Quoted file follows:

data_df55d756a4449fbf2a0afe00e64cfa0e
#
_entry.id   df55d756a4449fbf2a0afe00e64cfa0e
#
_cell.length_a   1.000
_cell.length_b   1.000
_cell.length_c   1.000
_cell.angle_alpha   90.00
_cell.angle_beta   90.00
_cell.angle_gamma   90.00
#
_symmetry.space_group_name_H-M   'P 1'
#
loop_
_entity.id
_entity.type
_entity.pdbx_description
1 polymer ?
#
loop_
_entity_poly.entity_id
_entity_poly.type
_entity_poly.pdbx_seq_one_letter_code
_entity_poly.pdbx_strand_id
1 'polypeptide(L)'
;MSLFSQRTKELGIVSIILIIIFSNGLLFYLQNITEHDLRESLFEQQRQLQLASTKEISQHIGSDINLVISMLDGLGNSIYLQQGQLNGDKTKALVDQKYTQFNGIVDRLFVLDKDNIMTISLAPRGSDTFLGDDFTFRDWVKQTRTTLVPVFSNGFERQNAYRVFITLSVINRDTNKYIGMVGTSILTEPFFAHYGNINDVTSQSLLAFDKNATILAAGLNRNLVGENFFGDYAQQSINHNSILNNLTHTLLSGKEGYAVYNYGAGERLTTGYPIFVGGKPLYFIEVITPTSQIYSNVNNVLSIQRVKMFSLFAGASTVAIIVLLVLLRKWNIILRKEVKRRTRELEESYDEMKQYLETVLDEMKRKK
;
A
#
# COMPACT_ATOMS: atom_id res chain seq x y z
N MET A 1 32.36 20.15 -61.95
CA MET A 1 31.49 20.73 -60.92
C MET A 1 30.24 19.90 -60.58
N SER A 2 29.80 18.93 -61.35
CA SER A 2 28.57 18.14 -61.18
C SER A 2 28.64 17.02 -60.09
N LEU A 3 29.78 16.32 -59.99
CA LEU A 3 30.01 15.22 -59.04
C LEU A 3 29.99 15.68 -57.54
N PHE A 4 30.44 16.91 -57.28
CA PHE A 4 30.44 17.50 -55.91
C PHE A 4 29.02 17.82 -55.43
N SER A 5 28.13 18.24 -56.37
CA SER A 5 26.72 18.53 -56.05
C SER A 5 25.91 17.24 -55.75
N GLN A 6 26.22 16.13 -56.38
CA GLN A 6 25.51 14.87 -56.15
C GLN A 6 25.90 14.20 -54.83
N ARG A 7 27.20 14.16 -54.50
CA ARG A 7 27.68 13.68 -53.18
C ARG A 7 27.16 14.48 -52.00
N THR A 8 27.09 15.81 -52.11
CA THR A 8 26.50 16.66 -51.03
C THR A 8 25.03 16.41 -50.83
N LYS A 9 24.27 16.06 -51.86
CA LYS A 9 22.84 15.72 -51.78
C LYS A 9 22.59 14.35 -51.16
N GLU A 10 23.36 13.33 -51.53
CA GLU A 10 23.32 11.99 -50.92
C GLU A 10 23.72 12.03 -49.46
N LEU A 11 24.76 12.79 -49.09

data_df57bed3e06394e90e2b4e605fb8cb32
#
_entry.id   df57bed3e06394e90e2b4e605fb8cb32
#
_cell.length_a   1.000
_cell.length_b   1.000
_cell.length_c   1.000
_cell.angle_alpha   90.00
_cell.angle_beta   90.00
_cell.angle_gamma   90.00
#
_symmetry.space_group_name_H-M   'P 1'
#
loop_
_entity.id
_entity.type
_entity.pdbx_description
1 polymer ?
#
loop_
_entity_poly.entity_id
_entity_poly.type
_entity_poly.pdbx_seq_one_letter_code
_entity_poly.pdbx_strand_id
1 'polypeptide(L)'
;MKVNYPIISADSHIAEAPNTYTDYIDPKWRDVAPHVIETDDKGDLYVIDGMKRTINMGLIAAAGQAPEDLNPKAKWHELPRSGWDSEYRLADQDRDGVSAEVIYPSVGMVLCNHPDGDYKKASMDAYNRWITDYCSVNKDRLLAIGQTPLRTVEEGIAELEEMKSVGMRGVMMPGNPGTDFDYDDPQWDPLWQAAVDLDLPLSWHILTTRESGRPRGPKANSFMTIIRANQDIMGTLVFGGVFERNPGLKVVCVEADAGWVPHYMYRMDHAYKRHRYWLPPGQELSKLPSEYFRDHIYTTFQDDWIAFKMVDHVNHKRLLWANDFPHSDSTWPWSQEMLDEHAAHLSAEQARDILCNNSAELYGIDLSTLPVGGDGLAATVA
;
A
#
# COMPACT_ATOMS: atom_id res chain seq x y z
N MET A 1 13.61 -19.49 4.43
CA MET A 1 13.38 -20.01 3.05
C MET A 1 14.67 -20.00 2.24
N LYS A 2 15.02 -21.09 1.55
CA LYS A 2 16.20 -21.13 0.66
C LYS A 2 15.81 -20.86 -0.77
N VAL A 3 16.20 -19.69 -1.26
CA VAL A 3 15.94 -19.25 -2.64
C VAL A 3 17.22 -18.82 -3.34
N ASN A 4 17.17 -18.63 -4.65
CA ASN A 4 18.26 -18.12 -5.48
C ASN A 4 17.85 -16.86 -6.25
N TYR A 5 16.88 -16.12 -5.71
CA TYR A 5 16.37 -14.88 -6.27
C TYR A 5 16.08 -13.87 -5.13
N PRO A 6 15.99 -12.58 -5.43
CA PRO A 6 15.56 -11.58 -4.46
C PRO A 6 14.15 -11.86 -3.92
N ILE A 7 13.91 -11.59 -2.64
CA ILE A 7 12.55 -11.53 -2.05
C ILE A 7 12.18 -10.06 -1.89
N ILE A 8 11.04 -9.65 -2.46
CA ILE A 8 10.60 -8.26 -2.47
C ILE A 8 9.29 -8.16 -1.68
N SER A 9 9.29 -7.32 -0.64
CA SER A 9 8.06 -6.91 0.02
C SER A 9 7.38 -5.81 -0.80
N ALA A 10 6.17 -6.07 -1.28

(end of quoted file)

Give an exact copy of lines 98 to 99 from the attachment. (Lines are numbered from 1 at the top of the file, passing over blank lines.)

N VAL A 3 16.20 -19.69 -1.26
CA VAL A 3 15.94 -19.25 -2.64